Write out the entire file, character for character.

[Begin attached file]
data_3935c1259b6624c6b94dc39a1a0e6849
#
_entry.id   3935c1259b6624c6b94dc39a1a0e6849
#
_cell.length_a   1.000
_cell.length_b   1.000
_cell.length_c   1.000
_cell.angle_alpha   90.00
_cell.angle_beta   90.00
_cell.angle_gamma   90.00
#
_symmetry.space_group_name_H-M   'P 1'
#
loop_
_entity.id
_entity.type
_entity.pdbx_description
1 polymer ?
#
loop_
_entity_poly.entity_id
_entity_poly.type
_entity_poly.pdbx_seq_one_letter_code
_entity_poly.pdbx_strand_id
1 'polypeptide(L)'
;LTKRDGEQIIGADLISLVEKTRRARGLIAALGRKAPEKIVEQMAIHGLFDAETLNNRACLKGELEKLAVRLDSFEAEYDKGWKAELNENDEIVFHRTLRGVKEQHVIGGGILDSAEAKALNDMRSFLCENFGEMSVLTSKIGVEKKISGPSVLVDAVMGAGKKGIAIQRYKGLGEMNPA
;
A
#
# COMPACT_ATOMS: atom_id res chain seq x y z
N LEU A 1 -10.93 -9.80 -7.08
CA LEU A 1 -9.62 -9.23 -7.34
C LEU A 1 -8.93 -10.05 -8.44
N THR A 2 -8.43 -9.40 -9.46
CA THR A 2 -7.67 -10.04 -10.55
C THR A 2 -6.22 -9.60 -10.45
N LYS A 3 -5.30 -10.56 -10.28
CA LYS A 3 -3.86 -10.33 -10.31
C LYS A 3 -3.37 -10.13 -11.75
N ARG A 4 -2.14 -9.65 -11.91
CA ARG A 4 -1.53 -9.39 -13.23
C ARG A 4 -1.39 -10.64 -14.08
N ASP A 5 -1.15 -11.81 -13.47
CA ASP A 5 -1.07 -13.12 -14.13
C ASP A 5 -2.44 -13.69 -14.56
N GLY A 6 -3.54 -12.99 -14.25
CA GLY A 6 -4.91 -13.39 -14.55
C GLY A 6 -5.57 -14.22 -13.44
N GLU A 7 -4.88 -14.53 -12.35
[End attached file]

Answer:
data_3935c1259b6624c6b94dc39a1a0e6849
#
_entry.id   3935c1259b6624c6b94dc39a1a0e6849
#
_cell.length_a   1.000
_cell.length_b   1.000
_cell.length_c   1.000
_cell.angle_alpha   90.00
_cell.angle_beta   90.00
_cell.angle_gamma   90.00
#
_symmetry.space_group_name_H-M   'P 1'
#
loop_
_entity.id
_entity.type
_entity.pdbx_description
1 polymer ?
#
loop_
_entity_poly.entity_id
_entity_poly.type
_entity_poly.pdbx_seq_one_letter_code
_entity_poly.pdbx_strand_id
1 'polypeptide(L)'
;LTKRDGEQIIGADLISLVEKTRRARGLIAALGRKAPEKIVEQMAIHGLFDAETLNNRACLKGELEKLAVRLDSFEAEYDKGWKAELNENDEIVFHRTLRGVKEQHVIGGGILDSAEAKALNDMRSFLCENFGEMSVLTSKIGVEKKISGPSVLVDAVMGAGKKGIAIQRYKGLGEMNPA
;
A
#
# COMPACT_ATOMS: atom_id res chain seq x y z
N LEU A 1 -10.93 -9.80 -7.08
CA LEU A 1 -9.62 -9.23 -7.34
C LEU A 1 -8.93 -10.05 -8.44
N THR A 2 -8.43 -9.40 -9.46
CA THR A 2 -7.67 -10.04 -10.55
C THR A 2 -6.22 -9.60 -10.45
N LYS A 3 -5.30 -10.56 -10.28
CA LYS A 3 -3.86 -10.33 -10.31
C LYS A 3 -3.37 -10.13 -11.75
N ARG A 4 -2.14 -9.65 -11.91
CA ARG A 4 -1.53 -9.39 -13.23
C ARG A 4 -1.39 -10.64 -14.08
N ASP A 5 -1.15 -11.81 -13.47
CA ASP A 5 -1.07 -13.12 -14.13
C ASP A 5 -2.44 -13.69 -14.56
N GLY A 6 -3.54 -12.99 -14.25
CA GLY A 6 -4.91 -13.39 -14.55
C GLY A 6 -5.57 -14.22 -13.44
N GLU A 7 -4.88 -14.53 -12.35